Tag Archives: Louise Wallace

Poetry Shelf review: Starling 8 Winter 2019

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Read the journal here

I have poetry interviews on the go, poetry reviews on the go, a leaning tower of poetry books to read (this morning it toppled), questions for me to answer for my new books, a study that needs sorting after four years of intense work ( it needs to be like the clean sheet before I begin again), a house that needs spring cleaning, a veggie garden that needs weeding, fruit trees that need planting, novels that call to be read, doodles that need doodling ….. and after being awake for hours with the marine forecast and Jeffrey Paparoa Holman’s pilot memoir on RNZ National all I feel like doing is making a lemon honey and ginger drink and reading the brand new Starling.

Starling is edited by Starling founder Louise Wallace and Francis Cooke and publishes the work of writers under 25 which is a very good thing. Starling always exposes me to new voices that I am dead keen to read more from.

This issues includes the work of 20 writers, an eye-opening interview with Brannavan Gnanalingam and the extra cool cover art of Jessica Thompson Carr. It is women rich, there is fire and cut and lyricism. I loved every piece of writing – no dull grey spots. Just an inspired and inspiring celebration of what young writers are doing

 

Here are a few tastes to get you linking.

Tate Fountain is a writer, actor and student in Auckland. Her tour-de -force poem ‘Dolores’ busts up form, ‘you’,  expectation and what good is poetry. It gently kicks you in the gut with ‘ashes in the back of a car’ and shakes your heart with ‘maybe craft is love and love is attention’. The pronouns are adrift as the lines stutter and break;  F Scott Fitzgerald makes an appearance, and Kandinsky. Sheez this poem electrifies. I am now on the hunt for Tate’s Letters; she describes it ‘perhaps [..] blasphemously as an extended chapbook’.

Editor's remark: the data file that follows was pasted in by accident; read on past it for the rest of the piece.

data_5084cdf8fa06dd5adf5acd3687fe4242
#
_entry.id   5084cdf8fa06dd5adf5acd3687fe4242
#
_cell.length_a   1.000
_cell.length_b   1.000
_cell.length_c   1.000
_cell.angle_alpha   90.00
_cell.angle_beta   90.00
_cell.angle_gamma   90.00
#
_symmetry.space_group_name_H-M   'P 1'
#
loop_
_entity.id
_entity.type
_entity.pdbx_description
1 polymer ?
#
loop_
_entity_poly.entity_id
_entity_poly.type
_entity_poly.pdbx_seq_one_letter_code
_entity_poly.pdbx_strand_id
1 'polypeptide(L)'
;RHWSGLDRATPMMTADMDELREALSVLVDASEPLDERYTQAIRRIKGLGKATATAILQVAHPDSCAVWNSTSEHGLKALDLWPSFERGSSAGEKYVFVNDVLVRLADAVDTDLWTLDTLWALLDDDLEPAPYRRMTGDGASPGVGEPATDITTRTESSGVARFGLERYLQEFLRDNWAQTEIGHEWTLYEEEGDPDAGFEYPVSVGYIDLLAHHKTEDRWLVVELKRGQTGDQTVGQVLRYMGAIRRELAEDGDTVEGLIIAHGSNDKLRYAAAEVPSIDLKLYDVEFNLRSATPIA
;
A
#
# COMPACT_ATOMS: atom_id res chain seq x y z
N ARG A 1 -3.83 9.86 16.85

Nithya Narayanan is currently doing a conjoint degree (BA / LLB) at the University of Auckland. Her poem ‘Hiroshima’ held me in one long gasp as the mother / daughter relationship links the title to the final ‘bomb’ stanza. This is confession at its most radioactive (excuse the pun) with a rhythm that pulls and detail that hooks.

Rose Peoples is a student at Victoria University. Her poetry has appeared in Mimicry and Cordite. Her extraordinary poem ‘The Politics of Body Heat’ begins with a woman pegging washing on a line, then moves through cold and sexism, female syndromes and disappearances. You just must read it.

Think –
Have they forgotten the fear
of a cold hand on the back of the neck?
The dread of an icy whisper?
Remember this –
It is easy to disappear in the cold.

 

Morgan McLaughlin is an English lit graduate and describes herself as a fierce feminist. It shows in her poem ‘1-4’, four prose-poem pieces that subvert numerical order as clearly as they lay down a challenge to patriarchy. The writing is lucid, sharp as a blade and deliciously rhythmic.  I would love to hear this read aloud. I want to read more.

Meg Doughty recently completed an Honours degree in English at Victoria University of Wellington. She says she is a reactionary writer who is fascinated by the everyday mystic. Her poem is like two heavenly long inhalations that pick up all manner of things, herbs, birds, cats, fire, and I am caught up in the idea of poetry as breath (again, see today’s Herald!!). Then I reach the end of the poem and here is the poet breathing: